Figure 1: Restriction fragment length polymorphism of FAS A-670G gene polymorphism in SLE by BstNI. The FAS gene wild-type allele (a) has one restriction site that produces two fragments (233 and 98 bp). When the A allele is replaced by G, the 233 bp fragment is further cleaved into two fragments (189 and 44 bp) because the replacement creates a new BstNI restriction site

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The results of this study found no significant association of FAS genotypes and alleles in SLE patients and controls. In contrast to the present study, a significant difference was observed in AA genotype frequency between Iranian SLE patients and controls in comparison to GG genotype, and the risk of SLE was 2.1-fold higher in subjects with AA genotype.[1] Our study results were agreeing with the study by Lee et al.,[4] who had reported that the genotype distribution of the FAS promoter 670 did not differ between patients with SLE and control subjects. In another study, Lee et al.[5] had reported that the FAS 670 A/G polymorphisms confer susceptibility to autoimmune rheumatic diseases and FAS 670G allele was negatively associated with SLE susceptibility.

In conclusion, association of FAS A-670G gene polymorphism does not appear to be a risk factor for SLE in Southern Indian Tamils. Further studies are needed to illuminate the role of FAS A-670G gene polymorphism in SLE susceptibility.

Financial support and sponsorship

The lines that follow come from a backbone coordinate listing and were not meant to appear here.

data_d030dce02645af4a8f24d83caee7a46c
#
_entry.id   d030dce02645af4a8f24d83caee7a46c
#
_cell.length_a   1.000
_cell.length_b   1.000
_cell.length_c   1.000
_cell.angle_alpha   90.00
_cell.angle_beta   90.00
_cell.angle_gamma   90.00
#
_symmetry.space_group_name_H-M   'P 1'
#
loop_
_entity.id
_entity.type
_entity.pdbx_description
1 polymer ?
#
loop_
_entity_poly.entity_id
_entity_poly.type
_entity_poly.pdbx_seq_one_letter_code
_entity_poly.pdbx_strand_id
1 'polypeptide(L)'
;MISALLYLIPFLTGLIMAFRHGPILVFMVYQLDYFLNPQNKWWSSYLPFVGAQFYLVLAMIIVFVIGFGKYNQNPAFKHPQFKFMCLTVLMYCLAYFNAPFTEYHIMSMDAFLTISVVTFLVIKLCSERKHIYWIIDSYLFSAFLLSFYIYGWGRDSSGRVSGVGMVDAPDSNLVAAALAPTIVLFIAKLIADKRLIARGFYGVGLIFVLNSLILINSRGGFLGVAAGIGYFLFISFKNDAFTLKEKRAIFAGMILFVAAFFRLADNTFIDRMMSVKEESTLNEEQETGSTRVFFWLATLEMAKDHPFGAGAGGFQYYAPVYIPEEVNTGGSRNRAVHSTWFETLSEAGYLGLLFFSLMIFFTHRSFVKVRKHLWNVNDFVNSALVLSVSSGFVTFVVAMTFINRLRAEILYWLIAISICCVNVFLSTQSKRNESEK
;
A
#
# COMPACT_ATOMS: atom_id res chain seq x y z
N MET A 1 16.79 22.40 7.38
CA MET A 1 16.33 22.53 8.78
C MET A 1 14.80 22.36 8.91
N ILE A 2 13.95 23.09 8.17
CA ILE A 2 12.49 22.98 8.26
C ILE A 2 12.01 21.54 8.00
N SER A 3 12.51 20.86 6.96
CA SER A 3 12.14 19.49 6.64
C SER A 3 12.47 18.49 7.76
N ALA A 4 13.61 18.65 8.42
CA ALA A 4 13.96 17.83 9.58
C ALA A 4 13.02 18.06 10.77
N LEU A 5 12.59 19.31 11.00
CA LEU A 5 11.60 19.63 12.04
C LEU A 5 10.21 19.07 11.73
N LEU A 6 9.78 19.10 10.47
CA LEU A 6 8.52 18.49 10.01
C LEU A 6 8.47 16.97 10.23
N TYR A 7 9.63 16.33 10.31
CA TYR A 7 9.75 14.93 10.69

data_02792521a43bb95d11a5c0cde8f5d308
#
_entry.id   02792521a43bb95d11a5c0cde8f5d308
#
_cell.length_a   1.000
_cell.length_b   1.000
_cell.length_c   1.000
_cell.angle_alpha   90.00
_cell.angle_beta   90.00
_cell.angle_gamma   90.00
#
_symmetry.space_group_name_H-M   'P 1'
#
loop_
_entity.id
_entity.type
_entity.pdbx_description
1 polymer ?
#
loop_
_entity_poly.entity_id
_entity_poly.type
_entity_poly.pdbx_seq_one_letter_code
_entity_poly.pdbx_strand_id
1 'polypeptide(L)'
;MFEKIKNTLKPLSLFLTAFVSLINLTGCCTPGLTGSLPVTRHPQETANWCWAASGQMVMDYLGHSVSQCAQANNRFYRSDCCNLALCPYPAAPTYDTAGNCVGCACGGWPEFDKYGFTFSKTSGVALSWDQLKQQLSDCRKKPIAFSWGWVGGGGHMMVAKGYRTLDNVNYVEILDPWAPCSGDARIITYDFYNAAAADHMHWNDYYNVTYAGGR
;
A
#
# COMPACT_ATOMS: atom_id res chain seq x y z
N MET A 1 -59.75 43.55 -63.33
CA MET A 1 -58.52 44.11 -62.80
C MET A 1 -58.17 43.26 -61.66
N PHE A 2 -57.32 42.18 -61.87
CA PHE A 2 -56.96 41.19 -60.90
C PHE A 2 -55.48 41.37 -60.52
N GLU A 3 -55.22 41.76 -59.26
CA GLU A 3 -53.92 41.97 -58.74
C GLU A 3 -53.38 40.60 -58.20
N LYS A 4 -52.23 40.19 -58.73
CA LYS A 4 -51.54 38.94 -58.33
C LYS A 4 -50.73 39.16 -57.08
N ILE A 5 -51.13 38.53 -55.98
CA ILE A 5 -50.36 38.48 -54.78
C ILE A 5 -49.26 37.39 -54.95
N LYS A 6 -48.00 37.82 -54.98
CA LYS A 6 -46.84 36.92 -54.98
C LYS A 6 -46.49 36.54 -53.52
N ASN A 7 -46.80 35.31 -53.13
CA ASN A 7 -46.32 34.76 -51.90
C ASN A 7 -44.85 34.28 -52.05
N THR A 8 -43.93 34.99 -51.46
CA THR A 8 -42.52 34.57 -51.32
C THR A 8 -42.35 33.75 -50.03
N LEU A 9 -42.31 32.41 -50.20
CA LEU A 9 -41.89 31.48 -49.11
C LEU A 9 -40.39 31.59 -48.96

Nil.

Conflicts of interest

There are no conflicts of interest.



 
  References Top

1.
Moudi B, Salimi S, Farajian Mashhadi F, Sandoughi M, Zakeri Z. Association of FAS and FAS ligand genes polymorphism and risk of systemic lupus erythematosus. ScientificWorldJournal 2013;2013:176741.  Back to cited text no. 1
    
2.
Pradhan VD. APO1/F AS promoter polymorphism in systemic lupus erythematosus (SLE): Significance in clinical expression of the disease. J Assoc Physicians India 2012;60:34-7.  Back to cited text no. 2
    
3.
Lahiri DK, Schnabel B. DNA isolation by a rapid method from human blood samples: Effects of MgCl2, EDTA, storage time, and temperature on DNA yield and quality. Biochem Genet 1993;31:321-8.  Back to cited text no. 3
    
4.
Lee YH, Kim YR, Ji JD, Sohn J, Song GG. Fas promoter-670 polymorphism is associated with development of anti-RNP antibodies in systemic lupus erythematosus. J Rheumatol 2001;28:2008-11.  Back to cited text no. 4
    
5.
Lee YH, Bae SC, Choi SJ, Ji JD, Song GG. Associations between the FAS-670 A/G and -1,377 G/A polymorphisms and susceptibility to autoimmune rheumatic diseases: A meta-analysis. Mol Biol Rep 2012;39:10671-9.  Back to cited text no. 5